Construction on Murray Vocational School began in 1922 and was completed in 1923. The 3-story main building was designed by architect David B. Hyer, who had been superintendent of construction at the Charleston Navy Yard and also built Buist Academy on Calhoun Street. Its Neoclassical Revival style was popular for civic buildings at the time. Construction was considered fireproof. Interior spaces included shops, offices, a lunch room, classrooms, a library, lab, print shop and lecture room. A 2-story brick custodian’s cottage was also on the property. Today it is the only school caretaker’s housing remaining in the city.


Boys over the age of 14 initially could enroll in one of two tracks: auto mechanics or wood working. Practical hands-on instruction took up half the day, while general instruction in related fields of science, math and drawing comprised the other half. As most institutions of the time, the school was segregated and only served whites. It was also originally all-male. In the 1930s girls were admitted, but with a different set of courses: cosmetology, home economics or sales. During WWII, focus switched to preparing students for the war effort.


In 1950 the school expanded with a new auto shop because cars since the 1940s were too big to fit in the old location. This structure also served as a gym and still stands today. Murray Vocational School held public school day classes, as well as night classes for adults, until 1970. Then from 1970-1995 it was the Charleston School District offices. The building was abandoned when the school district completed its new headquarters on Calhoun Street. It was also briefly used by the US Coast Guard, but stood mostly vacant from 1995-2001. In 2002 it was named to the National Register of Historic Places, eligible for both its architecture and its historic value representing a vocational school and a segregated school.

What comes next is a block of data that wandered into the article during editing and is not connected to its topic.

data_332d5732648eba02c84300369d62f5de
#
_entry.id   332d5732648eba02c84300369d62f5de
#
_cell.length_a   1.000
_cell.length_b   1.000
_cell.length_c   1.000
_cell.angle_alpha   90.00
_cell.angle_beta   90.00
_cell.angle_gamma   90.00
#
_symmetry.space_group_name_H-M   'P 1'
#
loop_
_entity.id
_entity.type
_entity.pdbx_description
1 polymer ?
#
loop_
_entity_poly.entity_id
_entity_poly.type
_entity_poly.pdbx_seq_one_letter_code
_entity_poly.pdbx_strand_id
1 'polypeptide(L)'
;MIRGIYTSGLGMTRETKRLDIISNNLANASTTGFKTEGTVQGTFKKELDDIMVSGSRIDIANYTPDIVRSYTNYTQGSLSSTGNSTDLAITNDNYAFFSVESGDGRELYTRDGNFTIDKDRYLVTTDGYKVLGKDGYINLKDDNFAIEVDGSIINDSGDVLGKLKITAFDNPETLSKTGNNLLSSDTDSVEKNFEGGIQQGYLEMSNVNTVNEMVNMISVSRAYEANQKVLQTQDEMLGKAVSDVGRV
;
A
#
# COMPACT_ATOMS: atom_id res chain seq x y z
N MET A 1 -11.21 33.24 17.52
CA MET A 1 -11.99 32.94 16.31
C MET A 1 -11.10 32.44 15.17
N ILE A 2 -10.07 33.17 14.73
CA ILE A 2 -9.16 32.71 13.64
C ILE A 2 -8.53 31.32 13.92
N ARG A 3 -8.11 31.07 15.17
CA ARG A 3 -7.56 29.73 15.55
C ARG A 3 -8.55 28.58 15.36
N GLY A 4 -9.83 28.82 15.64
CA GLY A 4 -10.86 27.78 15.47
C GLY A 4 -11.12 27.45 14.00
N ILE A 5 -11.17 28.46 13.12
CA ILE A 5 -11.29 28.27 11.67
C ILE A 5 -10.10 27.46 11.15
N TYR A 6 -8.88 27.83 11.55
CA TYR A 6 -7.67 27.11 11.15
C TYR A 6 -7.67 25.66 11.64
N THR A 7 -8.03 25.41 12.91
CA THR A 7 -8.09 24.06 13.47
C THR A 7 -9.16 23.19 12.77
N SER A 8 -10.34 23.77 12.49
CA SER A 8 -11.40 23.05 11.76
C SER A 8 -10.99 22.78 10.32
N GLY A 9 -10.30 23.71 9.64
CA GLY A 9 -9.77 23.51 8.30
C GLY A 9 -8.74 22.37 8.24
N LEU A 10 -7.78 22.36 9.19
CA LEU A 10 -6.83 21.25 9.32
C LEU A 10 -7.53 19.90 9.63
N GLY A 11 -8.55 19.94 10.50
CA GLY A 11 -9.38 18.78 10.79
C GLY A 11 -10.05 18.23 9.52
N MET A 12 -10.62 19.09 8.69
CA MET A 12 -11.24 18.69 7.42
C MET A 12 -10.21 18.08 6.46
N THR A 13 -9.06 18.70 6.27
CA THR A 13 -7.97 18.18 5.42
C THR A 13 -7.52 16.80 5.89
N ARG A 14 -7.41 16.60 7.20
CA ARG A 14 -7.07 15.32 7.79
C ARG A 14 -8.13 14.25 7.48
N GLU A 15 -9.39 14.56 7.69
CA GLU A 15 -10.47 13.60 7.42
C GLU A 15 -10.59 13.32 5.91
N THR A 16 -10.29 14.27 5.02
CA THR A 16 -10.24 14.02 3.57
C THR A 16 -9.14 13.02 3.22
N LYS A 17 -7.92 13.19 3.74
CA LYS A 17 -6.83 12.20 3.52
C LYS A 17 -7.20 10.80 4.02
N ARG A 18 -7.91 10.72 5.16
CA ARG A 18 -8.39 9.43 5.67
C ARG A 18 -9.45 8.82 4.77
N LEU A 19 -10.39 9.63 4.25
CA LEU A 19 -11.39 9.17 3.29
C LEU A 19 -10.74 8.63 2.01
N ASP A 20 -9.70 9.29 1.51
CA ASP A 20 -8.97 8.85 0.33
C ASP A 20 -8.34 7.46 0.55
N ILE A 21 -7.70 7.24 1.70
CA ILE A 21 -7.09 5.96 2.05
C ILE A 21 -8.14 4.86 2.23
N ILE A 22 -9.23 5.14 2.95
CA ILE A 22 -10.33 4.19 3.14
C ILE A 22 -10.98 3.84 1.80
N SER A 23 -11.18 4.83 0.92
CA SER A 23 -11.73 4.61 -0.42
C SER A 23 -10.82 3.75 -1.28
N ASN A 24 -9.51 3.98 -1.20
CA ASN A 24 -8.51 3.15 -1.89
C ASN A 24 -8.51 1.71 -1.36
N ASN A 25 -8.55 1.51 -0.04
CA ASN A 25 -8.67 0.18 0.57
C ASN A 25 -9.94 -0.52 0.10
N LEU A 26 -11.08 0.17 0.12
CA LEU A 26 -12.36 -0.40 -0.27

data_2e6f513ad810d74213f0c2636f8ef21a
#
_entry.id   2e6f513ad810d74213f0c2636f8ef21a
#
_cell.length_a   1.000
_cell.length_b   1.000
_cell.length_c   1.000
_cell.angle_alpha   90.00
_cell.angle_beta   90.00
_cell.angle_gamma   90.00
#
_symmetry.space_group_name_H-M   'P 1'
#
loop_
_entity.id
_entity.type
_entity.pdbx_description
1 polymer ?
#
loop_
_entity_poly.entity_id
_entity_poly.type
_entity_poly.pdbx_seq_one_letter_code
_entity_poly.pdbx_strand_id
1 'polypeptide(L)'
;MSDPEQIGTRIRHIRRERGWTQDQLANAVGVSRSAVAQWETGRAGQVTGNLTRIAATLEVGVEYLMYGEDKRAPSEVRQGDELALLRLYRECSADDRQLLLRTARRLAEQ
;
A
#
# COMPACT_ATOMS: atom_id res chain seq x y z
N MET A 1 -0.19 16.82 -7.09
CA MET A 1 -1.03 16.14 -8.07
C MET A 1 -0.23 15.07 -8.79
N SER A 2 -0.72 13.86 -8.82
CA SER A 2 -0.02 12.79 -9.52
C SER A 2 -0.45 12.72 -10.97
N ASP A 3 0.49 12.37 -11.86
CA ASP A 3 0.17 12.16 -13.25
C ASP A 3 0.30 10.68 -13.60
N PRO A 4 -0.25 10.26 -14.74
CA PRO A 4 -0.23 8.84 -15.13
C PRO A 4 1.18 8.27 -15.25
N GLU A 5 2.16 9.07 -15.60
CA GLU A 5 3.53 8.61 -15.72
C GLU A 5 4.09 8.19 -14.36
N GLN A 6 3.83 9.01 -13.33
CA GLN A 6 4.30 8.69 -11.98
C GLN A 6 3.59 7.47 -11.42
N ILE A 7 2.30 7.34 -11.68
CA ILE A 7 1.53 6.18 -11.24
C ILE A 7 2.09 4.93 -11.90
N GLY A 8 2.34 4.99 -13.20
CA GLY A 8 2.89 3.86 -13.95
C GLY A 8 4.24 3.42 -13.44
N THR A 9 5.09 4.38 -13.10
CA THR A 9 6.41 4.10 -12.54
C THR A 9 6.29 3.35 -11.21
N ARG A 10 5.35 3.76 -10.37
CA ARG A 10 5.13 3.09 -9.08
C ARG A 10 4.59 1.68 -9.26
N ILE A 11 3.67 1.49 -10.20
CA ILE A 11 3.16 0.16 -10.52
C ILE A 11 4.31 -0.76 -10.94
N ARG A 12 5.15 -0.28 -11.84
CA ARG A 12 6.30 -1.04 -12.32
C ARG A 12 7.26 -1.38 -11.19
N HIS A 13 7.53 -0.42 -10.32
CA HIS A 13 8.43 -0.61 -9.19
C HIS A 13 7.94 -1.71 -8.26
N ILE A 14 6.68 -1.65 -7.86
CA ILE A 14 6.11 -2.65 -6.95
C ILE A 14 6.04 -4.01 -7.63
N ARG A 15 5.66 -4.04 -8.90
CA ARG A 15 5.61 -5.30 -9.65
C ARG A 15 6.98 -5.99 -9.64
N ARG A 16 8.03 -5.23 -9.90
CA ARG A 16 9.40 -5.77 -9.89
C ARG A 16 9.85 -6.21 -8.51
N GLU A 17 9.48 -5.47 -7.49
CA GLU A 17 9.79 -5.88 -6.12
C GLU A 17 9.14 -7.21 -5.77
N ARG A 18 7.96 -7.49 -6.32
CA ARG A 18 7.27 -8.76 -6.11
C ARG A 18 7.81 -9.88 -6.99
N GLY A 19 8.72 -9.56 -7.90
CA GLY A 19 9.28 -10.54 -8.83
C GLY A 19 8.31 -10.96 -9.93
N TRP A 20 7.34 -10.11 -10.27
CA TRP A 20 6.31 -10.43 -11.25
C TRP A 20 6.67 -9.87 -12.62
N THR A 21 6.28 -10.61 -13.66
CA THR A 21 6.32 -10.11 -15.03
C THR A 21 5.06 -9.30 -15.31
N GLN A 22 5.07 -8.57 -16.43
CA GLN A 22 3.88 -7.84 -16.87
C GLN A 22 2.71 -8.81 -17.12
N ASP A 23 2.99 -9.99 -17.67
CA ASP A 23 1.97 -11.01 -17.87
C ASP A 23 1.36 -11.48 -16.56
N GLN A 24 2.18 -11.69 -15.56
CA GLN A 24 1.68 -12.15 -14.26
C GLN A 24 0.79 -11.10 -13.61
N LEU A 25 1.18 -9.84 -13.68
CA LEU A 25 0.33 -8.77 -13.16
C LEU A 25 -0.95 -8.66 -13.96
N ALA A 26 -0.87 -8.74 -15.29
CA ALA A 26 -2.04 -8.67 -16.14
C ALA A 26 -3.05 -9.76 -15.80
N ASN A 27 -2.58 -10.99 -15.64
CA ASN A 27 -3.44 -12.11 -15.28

3 Chisolm Street 103 courtyard1In the early 2000s, the main school building, gym/shop and caretakers’s cottage were restored and converted into condominiums. A very successful example of adaptive reuse, the exterior remains largely the same as when it was the Murray Vocational School . Many original interior features were also preserved. The renovation received a Carolopolis Award in 2003.